|Delayed - 11/23 04:10:00 pm|
Counting On Convergence: Why Regulatory Cooperation May Not Have Peaked
|10/08/2020 | 08:10am|
A wave of tax, transparency and economic substance regulation has transformed the corporate services industry over the last decade, subjecting global financial centres to increasingly more robust rules.
After the global financial crisis (GFC), the interests of the US and the EU aligned to drive greater transparency into private and corporate clients' financial activity, and to address a perceived tax gap.
Signs of a slowdown
Running in parallel with this regulatory progress,
It is clear that we are in different times now. No one is certain that, in the teeth of the worst global pandemic in more than a century, developments on all these issues will continue at the same pace.
Many of the governments that eagerly pressed ahead with increased international cooperation may be bound to look at the deterioration of their economies during 2020 and consider whether further cooperation should take a backseat for now.
And, while Covid-19 is perhaps the dominant factor giving rise to this view, it is not the only driver. The US-China trade war, the detached relationship between the US and
Differences of opinion over what form international cooperation should take in areas such as information sharing, beneficial ownership registries and corporate tax rules are another reason why governments may want to slow the pace of change.
For example, the US has not signed up to the CRS and a possible change of president in
National interest is creating friction in some BEPS discussions, too. The taxation of the digital economy is a particular sticking point between the US and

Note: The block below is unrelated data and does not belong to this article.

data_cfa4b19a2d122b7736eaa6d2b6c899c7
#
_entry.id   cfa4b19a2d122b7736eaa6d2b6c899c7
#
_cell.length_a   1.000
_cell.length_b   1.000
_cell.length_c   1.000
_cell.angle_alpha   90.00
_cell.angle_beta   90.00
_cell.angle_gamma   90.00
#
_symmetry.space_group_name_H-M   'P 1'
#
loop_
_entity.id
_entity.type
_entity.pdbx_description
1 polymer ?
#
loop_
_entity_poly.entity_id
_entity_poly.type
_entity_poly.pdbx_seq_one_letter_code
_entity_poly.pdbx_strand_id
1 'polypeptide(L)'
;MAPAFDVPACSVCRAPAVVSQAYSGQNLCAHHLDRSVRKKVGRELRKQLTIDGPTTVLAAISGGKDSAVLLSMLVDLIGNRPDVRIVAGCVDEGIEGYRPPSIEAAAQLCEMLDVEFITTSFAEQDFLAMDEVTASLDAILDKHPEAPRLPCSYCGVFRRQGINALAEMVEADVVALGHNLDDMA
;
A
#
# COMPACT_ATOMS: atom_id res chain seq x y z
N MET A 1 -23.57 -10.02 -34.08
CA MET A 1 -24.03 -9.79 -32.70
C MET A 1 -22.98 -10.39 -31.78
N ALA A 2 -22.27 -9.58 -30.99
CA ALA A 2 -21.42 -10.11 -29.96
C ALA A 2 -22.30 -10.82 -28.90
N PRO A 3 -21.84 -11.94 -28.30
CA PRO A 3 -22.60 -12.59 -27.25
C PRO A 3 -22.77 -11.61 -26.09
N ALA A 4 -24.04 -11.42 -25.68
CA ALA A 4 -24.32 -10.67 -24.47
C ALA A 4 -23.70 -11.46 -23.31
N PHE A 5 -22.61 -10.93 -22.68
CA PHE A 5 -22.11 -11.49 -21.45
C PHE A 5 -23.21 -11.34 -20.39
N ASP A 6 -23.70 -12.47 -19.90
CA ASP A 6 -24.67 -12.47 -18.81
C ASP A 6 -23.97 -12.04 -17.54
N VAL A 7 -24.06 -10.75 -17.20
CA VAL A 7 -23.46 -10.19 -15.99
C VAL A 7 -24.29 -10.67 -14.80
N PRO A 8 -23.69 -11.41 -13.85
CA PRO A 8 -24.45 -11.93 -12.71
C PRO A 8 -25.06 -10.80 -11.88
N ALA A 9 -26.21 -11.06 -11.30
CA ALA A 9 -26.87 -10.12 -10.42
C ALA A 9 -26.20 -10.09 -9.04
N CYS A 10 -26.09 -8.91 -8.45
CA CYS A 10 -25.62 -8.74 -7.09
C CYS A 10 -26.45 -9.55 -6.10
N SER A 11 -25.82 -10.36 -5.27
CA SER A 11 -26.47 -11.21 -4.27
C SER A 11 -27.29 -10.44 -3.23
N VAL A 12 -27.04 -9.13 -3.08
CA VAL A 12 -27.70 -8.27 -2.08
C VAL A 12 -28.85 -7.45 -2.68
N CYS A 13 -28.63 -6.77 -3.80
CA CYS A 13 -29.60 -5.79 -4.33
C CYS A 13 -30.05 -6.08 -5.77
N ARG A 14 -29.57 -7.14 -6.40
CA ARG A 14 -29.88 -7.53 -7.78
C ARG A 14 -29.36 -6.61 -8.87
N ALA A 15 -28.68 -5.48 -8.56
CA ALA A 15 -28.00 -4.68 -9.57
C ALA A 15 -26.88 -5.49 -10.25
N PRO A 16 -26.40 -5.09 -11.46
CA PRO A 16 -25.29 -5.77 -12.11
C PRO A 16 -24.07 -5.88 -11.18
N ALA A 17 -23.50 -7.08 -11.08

On economic substance, the EU has deemed the
More to unite than divide
In the majority of these cases, however, the points of friction that tend to attract most attention represent just a small part of a bigger picture, which is one of shared underlying interests.
Underpinning both CRS and FATCA was a shared ambition by
Meanwhile, issues such as the taxation of the digital economy may simply prove too important for the international community to risk halting all progress.
The Covid-19 pandemic may also create renewed momentum for further scrutiny of offshore business among major developed economies. As we saw in the wake of the GFC, this agenda tends to increase in prominence when governments feel under urgent pressure to raise their revenues.
So, while the path of regulatory cooperation never runs smooth, and is perhaps in for a rougher ride in the short-term due to economic strife and political pressures, the balance of interests will almost certainly err towards greater alignment.
The content of this article is intended to provide a general guide to the subject matter. Specialist advice should be sought about your specific circumstances.
Tel: 617474 1600
© Mondaq Ltd, 2020 - Tel. +44 (0)20 8544 8300 - http://www.mondaq.com, source